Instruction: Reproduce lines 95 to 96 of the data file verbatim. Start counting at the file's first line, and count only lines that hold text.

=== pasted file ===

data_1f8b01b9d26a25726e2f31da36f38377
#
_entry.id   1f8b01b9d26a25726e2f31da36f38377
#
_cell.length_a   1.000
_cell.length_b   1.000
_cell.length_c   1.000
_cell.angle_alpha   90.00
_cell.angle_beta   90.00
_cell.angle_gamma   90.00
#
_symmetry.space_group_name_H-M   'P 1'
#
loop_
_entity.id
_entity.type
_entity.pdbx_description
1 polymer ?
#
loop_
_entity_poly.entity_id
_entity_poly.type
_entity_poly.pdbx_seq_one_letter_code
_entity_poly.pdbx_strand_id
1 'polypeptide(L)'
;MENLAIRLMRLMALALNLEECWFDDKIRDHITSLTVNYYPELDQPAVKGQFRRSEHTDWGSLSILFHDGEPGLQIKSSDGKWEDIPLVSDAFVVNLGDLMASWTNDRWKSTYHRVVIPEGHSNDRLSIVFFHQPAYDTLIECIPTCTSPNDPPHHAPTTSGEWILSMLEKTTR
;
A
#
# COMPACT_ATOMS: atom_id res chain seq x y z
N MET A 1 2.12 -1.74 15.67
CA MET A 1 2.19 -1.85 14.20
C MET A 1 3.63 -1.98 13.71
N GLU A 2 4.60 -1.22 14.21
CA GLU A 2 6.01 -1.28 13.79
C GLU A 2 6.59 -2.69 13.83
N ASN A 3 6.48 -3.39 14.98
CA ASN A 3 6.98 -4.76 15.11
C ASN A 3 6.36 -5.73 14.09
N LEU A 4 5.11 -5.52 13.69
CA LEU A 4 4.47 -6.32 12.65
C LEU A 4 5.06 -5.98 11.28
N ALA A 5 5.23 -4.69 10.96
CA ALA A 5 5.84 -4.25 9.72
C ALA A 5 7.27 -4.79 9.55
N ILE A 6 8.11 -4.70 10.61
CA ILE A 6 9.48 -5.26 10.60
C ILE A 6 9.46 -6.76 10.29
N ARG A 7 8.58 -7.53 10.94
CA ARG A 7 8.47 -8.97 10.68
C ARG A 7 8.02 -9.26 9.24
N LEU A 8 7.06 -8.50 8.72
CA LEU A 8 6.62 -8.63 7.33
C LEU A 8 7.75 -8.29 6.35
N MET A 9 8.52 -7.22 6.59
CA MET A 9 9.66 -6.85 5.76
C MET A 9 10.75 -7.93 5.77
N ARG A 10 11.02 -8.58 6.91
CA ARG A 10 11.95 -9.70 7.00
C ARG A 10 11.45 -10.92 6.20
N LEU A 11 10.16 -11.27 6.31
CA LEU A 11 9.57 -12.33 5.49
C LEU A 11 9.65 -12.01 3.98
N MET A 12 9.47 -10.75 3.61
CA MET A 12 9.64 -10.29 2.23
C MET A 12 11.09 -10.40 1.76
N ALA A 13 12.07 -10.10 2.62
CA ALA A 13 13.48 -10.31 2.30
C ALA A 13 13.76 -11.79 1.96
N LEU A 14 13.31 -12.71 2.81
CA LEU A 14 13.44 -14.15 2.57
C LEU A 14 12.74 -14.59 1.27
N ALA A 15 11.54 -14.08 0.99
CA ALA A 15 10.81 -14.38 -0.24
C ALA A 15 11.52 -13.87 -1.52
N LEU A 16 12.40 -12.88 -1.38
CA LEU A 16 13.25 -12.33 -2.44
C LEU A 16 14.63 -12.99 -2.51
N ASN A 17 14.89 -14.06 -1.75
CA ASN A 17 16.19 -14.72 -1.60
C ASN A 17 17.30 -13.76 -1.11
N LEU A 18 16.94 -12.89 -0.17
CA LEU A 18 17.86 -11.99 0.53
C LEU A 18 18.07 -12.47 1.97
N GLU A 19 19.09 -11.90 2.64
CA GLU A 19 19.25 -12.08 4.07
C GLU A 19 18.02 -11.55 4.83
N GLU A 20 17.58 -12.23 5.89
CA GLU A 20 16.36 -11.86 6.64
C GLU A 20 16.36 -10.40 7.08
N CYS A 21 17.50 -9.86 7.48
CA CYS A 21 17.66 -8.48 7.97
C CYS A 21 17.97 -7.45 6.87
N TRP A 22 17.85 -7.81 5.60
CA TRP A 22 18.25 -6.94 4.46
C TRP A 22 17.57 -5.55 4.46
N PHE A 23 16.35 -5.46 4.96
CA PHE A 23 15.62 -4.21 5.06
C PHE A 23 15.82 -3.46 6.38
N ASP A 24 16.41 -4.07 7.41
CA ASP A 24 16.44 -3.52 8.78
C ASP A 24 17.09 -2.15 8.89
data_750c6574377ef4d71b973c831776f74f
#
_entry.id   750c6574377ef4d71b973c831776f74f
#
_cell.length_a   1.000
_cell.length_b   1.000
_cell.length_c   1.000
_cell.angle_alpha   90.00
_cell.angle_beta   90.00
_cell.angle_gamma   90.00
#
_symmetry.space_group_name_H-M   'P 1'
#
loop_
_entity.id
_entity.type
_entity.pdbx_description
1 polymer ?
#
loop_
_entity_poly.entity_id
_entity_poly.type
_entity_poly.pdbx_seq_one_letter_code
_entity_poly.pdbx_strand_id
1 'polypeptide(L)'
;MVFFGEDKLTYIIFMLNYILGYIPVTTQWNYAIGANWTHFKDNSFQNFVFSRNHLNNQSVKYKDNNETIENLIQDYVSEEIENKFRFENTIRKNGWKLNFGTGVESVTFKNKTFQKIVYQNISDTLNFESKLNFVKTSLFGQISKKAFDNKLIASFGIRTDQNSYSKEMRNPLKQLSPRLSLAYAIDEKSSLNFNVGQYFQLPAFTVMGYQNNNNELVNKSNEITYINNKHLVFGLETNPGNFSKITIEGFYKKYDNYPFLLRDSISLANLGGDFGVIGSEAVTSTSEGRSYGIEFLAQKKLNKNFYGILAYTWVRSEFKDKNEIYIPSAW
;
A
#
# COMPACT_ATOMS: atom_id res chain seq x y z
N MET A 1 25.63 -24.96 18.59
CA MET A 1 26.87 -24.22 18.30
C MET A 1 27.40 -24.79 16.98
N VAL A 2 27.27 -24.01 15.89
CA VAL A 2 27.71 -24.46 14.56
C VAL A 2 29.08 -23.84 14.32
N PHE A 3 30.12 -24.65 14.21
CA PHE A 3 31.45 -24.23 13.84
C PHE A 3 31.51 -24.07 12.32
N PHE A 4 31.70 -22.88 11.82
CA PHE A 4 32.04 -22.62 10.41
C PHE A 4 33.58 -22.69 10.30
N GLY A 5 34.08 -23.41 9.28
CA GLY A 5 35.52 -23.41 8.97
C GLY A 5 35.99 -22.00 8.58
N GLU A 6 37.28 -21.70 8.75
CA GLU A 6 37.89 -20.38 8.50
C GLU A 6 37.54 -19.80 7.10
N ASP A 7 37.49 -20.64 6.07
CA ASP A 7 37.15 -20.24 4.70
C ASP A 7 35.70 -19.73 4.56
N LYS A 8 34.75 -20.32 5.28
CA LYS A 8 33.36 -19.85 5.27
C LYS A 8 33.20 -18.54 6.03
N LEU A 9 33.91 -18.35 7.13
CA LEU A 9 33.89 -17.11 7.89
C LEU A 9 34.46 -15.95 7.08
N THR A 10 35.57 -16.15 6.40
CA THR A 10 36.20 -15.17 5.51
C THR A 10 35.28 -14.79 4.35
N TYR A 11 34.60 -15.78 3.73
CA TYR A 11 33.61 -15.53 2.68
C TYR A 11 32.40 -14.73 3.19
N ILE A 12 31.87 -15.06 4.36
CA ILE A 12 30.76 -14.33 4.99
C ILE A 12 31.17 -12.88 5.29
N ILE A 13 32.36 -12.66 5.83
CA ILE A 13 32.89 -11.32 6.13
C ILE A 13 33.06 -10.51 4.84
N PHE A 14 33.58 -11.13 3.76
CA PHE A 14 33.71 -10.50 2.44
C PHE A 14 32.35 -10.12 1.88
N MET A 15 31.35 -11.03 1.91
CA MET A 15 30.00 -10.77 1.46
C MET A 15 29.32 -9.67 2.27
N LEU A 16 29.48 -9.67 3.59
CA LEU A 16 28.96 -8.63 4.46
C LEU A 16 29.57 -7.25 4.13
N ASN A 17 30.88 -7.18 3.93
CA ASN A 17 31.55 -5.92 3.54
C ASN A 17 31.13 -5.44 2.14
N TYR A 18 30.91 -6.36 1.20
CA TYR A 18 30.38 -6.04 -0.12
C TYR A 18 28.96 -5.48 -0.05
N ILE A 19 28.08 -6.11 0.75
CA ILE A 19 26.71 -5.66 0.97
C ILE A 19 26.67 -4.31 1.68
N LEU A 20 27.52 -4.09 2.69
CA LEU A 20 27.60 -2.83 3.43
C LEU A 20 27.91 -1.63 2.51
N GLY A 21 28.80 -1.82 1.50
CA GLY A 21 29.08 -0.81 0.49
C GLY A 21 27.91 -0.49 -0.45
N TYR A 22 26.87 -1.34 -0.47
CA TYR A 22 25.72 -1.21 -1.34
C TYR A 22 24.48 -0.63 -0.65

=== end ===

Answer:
CA TRP A 22 18.25 -6.94 4.46
C TRP A 22 17.57 -5.55 4.46